On December 23, 2003, USDA officials announced that the first case of BSE in the United States had been diagnosed in a dairy cow in the state of Washington. In the following two weeks, the markets reacted with limit down moves and closure of exports. Beef producers and allied industry staff were anxious and seeking advice from the cattlemen's associations, universities, and USDA.
To help producers understand the disease and immediately cope with the circumstances, the Iowa Beef Center launched a national satellite program on January 7, 2004. This satellite focused on the biology of the disease, cow culling strategies, dead animal disposal, feed regulations, and marketing strategies. It was received in 16 states and 84 Iowa counties. All 10 of my county directors hosted the program, reaching 52 clients.
In Sibley, clients expressed anxiety over the impact of BSE on the rendering industry, indicating that "pick-up charges" had increased and pondered the future for the rendering industry. In Sioux City, one client questioned the ban on downer animals, especially animals with a broken leg. The Iowa Beef Center posted a Web page with questions and answers (from 28 states), which they were unable to address during the satellite. Nine questions were submitted from clients in five of my counties. Their questions ranged from safety of the human blood supply to composting to food safety criteria that local lockers must implement.
A week later, I co-sponsored a Feedlot Meeting in Sioux Center with the Sioux County Cattlemen's Association. I encouraged the presenters to incorporate some aspect of BSE into their presentationwhether it be the National Identification Plan, composting dead cattle, how Checkoff dollars were used to respond to BSE, or market outlook. We reached 83 producers and agri-business staff. But the news spread as KCAU-TV aired a segment on the evening news with two of the cattlemen at the meeting discussing BSE.
In a short-term evaluation, over 90 percent of the respondents indicated they better understood changes in the market place and industry due to BSE. When asked about changes they planned to implement, the common response was "get started on tagging." One producer even stated that animal identification should be mandatory. Eight-six percent of the respondents indicated the meeting helped them understand the industry's use of Checkoff money and how it helped combat the BSE crisis. Comments included "full support for the Checkoff!" This was a very positive response, given that the beef Checkoff was being challenged in the courts.
In the latter part of January, USDA terminated their BSE investigation, but the aftermath continued. In two cow-calf meetings (Mapleton and Marcus), I had engaged a local veterinarian to speak on herd health. I asked them to include BSE in their presentations. We reached 72 cow-calf producers, addressing questions about herd security and the prevalence of BSE.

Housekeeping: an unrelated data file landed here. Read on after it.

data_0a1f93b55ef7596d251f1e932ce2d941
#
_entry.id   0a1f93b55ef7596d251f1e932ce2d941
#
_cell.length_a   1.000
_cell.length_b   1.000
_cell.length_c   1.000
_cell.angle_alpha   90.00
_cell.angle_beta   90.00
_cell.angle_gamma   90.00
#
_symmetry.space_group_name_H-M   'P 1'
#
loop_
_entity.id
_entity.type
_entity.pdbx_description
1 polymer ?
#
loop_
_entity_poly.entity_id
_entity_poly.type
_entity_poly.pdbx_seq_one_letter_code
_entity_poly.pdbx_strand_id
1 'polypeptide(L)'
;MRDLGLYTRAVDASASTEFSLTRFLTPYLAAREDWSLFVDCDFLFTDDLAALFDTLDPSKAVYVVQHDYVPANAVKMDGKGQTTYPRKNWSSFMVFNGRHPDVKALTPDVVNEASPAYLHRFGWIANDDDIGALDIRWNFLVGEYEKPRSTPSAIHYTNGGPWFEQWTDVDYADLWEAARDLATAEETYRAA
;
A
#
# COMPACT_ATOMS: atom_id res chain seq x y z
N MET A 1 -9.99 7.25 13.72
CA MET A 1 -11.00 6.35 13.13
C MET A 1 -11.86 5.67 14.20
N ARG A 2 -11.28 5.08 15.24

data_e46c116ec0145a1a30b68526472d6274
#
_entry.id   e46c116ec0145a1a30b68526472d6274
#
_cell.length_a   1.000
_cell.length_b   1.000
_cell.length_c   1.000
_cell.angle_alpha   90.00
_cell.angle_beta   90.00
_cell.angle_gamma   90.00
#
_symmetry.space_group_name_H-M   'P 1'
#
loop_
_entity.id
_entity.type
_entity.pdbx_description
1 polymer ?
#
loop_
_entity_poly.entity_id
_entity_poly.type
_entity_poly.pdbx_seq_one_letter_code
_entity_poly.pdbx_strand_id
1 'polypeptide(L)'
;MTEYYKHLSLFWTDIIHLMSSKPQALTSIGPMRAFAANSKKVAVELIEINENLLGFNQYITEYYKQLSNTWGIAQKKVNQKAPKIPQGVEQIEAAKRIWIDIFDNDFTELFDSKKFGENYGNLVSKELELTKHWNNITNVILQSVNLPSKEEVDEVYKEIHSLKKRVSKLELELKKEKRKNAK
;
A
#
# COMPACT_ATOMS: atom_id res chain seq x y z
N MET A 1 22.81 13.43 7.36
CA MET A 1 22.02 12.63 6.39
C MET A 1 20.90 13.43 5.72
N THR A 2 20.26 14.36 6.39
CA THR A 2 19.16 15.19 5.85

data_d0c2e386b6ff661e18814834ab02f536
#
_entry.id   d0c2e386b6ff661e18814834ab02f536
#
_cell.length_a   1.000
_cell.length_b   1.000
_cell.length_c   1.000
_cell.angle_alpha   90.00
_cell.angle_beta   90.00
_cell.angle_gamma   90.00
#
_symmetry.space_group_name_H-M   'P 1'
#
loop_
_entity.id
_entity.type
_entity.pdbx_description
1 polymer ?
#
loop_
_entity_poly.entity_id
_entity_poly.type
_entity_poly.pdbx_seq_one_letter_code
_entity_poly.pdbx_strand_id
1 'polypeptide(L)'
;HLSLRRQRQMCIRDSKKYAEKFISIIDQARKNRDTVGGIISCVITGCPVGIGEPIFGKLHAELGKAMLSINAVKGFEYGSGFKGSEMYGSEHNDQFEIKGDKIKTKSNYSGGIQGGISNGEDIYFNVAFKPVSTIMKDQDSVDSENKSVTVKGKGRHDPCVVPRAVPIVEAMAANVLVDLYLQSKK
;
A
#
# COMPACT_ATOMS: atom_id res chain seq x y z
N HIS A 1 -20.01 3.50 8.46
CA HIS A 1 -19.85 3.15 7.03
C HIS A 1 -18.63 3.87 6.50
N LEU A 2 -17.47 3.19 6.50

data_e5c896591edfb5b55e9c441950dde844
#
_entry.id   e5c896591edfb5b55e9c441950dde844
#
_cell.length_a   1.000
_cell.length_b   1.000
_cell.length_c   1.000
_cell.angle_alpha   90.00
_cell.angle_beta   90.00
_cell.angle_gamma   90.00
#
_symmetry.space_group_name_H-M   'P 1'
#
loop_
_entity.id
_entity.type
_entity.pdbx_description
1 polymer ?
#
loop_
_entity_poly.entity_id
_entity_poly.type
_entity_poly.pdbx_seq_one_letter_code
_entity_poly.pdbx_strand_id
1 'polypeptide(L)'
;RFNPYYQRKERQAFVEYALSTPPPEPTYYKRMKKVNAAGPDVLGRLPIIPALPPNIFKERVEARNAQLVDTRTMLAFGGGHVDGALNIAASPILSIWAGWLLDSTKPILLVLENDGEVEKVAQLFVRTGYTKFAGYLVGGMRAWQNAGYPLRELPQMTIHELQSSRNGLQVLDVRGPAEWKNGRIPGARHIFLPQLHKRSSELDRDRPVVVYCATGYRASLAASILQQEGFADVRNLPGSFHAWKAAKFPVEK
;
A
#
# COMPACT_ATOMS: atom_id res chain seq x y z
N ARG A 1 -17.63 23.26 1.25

The Lyon County Cattlemen's Association had asked me to be a part of their program on Feb. 11 in Rock Rapids, but the topic was changed to "the aftermath of BSE." I spoke to 28 producers about the firewalls that were being put in place and how these would impact them. I also engaged Evan Vermeer, member services director for the Iowa Cattlemen's Association, to follow me with a discussion on the National Animal Identification Plan and electronic identification that the Iowa Cattlemen's Association is supporting. There was a lively discussion concerning the cost of BSE relative to downer animals, feed industry regulations, and animal identification.
On March 1, Agriliance, L.L.C. asked me to discuss the effect of BSE and its impact with their cow-calf producers. Using an updated version of the Lyon County program, I shared BSE and National Animal Identification information with 73 clients. Again, there was much debate about animal identification, especially on who would assume the cost. Rick Kreykes, technical specialist with InterVet, indicated to the crowd that while he had heard quite a few presentations about BSE, this presentation was the most comprehensive one, with new and important information.
Kenton Witt, technical specialist with Midwest Farmer's Cooperative, invited Evan Vermeer and me to give a presentation similar to the one in Lyon County. On March 26, I discussed the current status of the BSE aftermath with 12 cow-calf producers. Questions included what Creekstone was implementing and how this might impact the beef industry. Several commented that the program was very relevant to their cow-calf operation.
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July 8, 2006
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